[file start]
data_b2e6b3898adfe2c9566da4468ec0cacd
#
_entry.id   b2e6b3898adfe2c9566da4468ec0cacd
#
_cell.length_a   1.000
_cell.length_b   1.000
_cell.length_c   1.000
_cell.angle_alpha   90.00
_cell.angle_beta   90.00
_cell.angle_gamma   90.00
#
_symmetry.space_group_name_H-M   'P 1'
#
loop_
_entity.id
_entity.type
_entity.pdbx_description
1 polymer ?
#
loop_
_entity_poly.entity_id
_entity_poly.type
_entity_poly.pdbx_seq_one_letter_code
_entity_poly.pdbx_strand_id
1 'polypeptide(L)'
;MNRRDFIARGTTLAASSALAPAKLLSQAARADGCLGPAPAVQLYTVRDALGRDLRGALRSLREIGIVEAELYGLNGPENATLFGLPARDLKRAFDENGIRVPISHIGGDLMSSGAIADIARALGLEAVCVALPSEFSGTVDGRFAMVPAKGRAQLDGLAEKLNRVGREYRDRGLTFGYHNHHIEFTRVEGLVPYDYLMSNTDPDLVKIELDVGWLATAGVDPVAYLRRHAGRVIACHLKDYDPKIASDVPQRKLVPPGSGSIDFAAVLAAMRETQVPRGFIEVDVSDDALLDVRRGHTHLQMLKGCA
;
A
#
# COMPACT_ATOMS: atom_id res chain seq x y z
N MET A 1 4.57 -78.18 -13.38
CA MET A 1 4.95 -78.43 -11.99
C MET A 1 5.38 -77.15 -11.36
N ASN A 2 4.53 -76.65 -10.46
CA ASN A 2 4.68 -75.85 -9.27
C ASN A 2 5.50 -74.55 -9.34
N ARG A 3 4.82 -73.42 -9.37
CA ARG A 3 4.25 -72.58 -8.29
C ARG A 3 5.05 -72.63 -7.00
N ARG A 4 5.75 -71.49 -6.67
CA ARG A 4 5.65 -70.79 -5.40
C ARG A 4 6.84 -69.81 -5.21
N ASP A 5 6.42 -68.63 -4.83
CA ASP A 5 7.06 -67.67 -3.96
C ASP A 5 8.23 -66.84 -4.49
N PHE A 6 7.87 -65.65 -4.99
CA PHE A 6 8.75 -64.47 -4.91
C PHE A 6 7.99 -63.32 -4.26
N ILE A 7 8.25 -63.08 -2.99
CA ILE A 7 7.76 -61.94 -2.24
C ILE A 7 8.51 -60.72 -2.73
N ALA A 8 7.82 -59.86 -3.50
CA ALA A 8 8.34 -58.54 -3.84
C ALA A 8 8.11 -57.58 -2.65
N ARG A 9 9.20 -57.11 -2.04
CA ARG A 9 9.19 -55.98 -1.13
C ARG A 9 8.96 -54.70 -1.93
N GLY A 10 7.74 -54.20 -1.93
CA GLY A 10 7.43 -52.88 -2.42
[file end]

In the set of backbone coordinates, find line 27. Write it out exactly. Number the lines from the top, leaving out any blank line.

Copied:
;